Big Projects Are Big Opportunities: But Don’t Ignore Arizona Law | Snell & Wilmer

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In the last several months, numerous companies have announced hefty investments in substantial construction projects in Arizona. While the investments are good news for contractors already operating in Arizona, they also present an opportunity for contractors and subcontractors operating outside of Arizona to begin work in Arizona, either on announced large projects or on other work that may follow. Below are three initial legal issues that contractors beginning to work in Arizona should consider before they sign a contract to perform in Arizona.

Compliance with Arizona Law and Licensing Requirements

Arizona statutes require contractors be licensed by the state. The requirement is based on a broad definition providing that companies that offer “for compensation” to “Construct, alter, repair, add to, subtract from, improve, move, wreck or demolish any building, highway, road, . . . , excavation or other structure, project, development or improvement, or to do any part thereof, including the erection of scaffolding or any other structure or work in connection with the construction” generally are considered contractors in Arizona’s statutory scheme. While some companies may not have previously been licensed in their other markets, it is important to consider the work the company will be doing in Arizona when determining if a license is needed. Critically, this determination should happen early as the same definition refers to a company submitting a bid or responding to requests for qualification or proposal. Failure to be properly licensed when bidding on work could lead to discipline down the road.

If a company determines it needs a license for its intended work in Arizona, its team should become familiar with Arizona’s Registrar of Contractors (ROC). The ROC is responsible for the licensing and discipline of contractors in the state. The ROC’s website explains how to obtain a license, but counsel may be helpful if a company has concerns about its specific work or any applicable requirements.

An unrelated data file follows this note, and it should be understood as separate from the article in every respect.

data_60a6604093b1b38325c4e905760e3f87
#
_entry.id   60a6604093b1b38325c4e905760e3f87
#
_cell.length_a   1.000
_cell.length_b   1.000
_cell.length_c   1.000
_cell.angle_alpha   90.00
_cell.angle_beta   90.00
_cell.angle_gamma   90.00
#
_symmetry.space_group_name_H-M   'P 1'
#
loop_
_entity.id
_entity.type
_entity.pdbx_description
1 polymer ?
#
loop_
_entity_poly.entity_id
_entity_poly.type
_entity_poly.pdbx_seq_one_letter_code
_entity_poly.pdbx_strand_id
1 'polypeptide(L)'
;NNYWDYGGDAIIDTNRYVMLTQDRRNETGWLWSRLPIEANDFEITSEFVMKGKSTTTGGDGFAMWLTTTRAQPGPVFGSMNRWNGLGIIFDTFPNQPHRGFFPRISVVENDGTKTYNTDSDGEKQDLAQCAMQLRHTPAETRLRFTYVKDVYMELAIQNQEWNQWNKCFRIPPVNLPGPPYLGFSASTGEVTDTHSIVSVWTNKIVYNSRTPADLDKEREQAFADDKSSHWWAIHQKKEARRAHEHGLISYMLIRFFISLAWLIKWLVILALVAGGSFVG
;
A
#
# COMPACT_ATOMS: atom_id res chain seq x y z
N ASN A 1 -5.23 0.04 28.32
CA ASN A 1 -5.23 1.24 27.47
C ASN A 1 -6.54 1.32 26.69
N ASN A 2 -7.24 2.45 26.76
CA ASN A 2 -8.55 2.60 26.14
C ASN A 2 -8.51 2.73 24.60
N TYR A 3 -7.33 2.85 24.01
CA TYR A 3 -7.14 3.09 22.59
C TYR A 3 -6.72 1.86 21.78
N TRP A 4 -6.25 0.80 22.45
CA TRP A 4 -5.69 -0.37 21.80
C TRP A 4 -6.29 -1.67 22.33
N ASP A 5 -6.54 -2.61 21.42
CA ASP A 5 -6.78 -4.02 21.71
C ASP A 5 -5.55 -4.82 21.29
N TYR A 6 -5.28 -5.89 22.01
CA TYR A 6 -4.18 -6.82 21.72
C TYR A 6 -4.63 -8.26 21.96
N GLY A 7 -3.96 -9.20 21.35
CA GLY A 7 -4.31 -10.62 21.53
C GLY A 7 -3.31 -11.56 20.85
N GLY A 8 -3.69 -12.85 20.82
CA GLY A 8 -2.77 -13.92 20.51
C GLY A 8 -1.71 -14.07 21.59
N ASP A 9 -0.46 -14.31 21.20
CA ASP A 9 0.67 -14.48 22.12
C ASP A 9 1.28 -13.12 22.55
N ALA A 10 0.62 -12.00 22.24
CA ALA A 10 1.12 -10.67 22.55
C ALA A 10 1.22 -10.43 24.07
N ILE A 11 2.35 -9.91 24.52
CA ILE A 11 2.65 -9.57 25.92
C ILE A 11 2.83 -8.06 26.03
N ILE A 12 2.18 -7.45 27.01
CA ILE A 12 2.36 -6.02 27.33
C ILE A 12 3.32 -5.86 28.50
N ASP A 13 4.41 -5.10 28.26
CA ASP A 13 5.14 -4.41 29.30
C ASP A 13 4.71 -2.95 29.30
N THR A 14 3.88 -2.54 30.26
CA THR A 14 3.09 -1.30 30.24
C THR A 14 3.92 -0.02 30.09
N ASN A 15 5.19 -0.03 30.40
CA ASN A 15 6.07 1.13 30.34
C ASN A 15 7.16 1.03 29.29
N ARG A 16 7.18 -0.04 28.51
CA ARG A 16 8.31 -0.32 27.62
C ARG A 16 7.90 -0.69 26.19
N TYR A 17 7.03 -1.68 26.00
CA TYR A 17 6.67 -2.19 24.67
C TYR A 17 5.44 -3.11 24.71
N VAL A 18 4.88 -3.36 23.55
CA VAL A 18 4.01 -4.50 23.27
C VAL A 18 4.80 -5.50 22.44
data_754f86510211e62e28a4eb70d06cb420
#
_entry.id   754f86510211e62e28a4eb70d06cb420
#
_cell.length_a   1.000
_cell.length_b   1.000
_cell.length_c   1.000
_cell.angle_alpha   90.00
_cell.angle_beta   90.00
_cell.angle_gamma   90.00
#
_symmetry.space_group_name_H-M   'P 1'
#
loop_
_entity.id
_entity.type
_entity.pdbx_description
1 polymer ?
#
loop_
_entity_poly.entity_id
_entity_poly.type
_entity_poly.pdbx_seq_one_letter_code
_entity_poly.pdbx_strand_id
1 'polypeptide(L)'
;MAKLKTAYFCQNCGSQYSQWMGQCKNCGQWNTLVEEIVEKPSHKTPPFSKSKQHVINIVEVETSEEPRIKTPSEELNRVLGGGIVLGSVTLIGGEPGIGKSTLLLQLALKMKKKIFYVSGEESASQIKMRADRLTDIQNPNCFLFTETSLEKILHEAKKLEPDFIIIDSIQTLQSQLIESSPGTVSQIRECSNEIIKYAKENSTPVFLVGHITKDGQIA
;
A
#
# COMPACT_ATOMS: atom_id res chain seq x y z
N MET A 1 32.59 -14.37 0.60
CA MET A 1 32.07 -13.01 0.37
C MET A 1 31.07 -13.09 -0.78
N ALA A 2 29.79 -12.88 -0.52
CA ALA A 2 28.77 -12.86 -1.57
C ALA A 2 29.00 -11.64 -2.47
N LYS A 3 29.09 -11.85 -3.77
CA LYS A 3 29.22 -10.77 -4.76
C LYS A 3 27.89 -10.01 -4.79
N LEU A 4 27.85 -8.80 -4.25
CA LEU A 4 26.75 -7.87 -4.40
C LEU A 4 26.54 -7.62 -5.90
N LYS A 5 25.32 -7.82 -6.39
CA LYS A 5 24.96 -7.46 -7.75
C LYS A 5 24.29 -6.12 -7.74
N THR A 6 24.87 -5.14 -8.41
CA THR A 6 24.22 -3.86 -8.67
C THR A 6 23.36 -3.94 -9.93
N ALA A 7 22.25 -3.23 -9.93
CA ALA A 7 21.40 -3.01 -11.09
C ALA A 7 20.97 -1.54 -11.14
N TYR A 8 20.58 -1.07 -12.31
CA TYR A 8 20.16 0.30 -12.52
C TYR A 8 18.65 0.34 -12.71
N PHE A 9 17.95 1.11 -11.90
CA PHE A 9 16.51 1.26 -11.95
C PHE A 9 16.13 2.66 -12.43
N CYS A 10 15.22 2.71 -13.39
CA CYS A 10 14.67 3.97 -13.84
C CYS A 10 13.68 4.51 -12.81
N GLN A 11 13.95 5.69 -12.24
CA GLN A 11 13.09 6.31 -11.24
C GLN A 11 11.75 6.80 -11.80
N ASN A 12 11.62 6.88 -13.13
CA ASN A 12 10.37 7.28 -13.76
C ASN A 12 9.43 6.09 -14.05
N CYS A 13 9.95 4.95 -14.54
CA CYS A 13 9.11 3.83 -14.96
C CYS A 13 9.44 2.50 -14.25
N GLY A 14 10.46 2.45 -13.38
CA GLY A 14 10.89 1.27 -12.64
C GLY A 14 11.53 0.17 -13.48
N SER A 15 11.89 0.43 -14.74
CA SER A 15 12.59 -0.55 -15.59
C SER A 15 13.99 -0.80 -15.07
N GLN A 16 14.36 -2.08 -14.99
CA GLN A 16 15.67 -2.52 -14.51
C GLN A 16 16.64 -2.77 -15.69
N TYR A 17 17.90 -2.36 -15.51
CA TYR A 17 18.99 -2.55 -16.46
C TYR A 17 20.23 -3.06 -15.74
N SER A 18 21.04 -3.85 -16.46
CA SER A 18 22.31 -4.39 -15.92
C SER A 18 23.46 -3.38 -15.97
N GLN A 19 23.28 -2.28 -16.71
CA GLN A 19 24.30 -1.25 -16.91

Compliance with Arizona Law and Dispute Resolution

If a contractor is new to Arizona and intends to use its existing contract templates, it is worth reviewing whether your contract provisions comply with Arizona law regarding, for example, indemnification provisions and governing law and venue requirements. Arizona’s statutes, like many other state statutes, generally require that construction disputes have their forum in Arizona courts and be decided based on Arizona law. This is probably not a surprise for any sophisticated members of the industry working in multiple states, but it is worth reminding a company’s management new to Arizona work that if there is a dispute about the company’s work in Arizona, it needs to be prepared for Arizona’s court system.

Compliance with Arizona Law and Prompt Pay

Again, like other states, Arizona has a statutory “Prompt Pay” requirement. While contractors can opt out of some of the requirements, it is a rather cumbersome process and there are requirements that cannot be avoided and will apply regardless. Additionally, even experienced Arizona contractors can be surprised by the intricacies of the Prompt Pay Act. A recent Arizona Court of Appeals case, Shea Connelly, explains some of the potential traps for the unwary.

While not an exhaustive list, the above are a strong starting point that can help set your company up for success if it begins construction work in the Arizona market.

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